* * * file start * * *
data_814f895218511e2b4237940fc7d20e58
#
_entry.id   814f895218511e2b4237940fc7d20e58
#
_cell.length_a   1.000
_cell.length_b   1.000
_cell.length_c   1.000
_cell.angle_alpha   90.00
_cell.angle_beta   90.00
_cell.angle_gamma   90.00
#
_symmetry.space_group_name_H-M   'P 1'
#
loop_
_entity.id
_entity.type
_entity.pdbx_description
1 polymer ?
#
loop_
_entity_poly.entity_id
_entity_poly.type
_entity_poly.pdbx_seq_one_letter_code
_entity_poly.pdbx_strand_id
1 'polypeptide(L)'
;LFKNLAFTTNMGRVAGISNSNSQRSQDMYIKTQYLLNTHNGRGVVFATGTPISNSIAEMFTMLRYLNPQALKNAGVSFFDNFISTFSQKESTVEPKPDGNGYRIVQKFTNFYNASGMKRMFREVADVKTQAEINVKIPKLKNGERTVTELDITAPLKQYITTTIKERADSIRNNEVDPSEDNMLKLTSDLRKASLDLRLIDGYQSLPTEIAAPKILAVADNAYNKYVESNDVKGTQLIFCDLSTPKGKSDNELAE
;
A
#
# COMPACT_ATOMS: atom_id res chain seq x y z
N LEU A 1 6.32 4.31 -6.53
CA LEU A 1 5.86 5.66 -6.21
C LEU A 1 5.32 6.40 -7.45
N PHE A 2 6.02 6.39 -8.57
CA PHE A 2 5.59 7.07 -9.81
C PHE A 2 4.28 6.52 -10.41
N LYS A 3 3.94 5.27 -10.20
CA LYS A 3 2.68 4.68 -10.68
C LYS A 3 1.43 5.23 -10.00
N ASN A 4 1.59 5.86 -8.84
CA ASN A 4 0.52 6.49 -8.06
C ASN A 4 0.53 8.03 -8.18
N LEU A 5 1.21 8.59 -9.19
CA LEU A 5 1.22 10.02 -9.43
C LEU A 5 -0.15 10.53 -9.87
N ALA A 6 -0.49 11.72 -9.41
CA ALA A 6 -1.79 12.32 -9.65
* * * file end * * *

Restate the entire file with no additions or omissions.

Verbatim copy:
data_814f895218511e2b4237940fc7d20e58
#
_entry.id   814f895218511e2b4237940fc7d20e58
#
_cell.length_a   1.000
_cell.length_b   1.000
_cell.length_c   1.000
_cell.angle_alpha   90.00
_cell.angle_beta   90.00
_cell.angle_gamma   90.00
#
_symmetry.space_group_name_H-M   'P 1'
#
loop_
_entity.id
_entity.type
_entity.pdbx_description
1 polymer ?
#
loop_
_entity_poly.entity_id
_entity_poly.type
_entity_poly.pdbx_seq_one_letter_code
_entity_poly.pdbx_strand_id
1 'polypeptide(L)'
;LFKNLAFTTNMGRVAGISNSNSQRSQDMYIKTQYLLNTHNGRGVVFATGTPISNSIAEMFTMLRYLNPQALKNAGVSFFDNFISTFSQKESTVEPKPDGNGYRIVQKFTNFYNASGMKRMFREVADVKTQAEINVKIPKLKNGERTVTELDITAPLKQYITTTIKERADSIRNNEVDPSEDNMLKLTSDLRKASLDLRLIDGYQSLPTEIAAPKILAVADNAYNKYVESNDVKGTQLIFCDLSTPKGKSDNELAE
;
A
#
# COMPACT_ATOMS: atom_id res chain seq x y z
N LEU A 1 6.32 4.31 -6.53
CA LEU A 1 5.86 5.66 -6.21
C LEU A 1 5.32 6.40 -7.45
N PHE A 2 6.02 6.39 -8.57
CA PHE A 2 5.59 7.07 -9.81
C PHE A 2 4.28 6.52 -10.41
N LYS A 3 3.94 5.27 -10.20
CA LYS A 3 2.68 4.68 -10.68
C LYS A 3 1.43 5.23 -10.00
N ASN A 4 1.59 5.86 -8.84
CA ASN A 4 0.52 6.49 -8.06
C ASN A 4 0.53 8.03 -8.18
N LEU A 5 1.21 8.59 -9.19
CA LEU A 5 1.22 10.02 -9.43
C LEU A 5 -0.15 10.53 -9.87
N ALA A 6 -0.49 11.72 -9.41
CA ALA A 6 -1.79 12.32 -9.65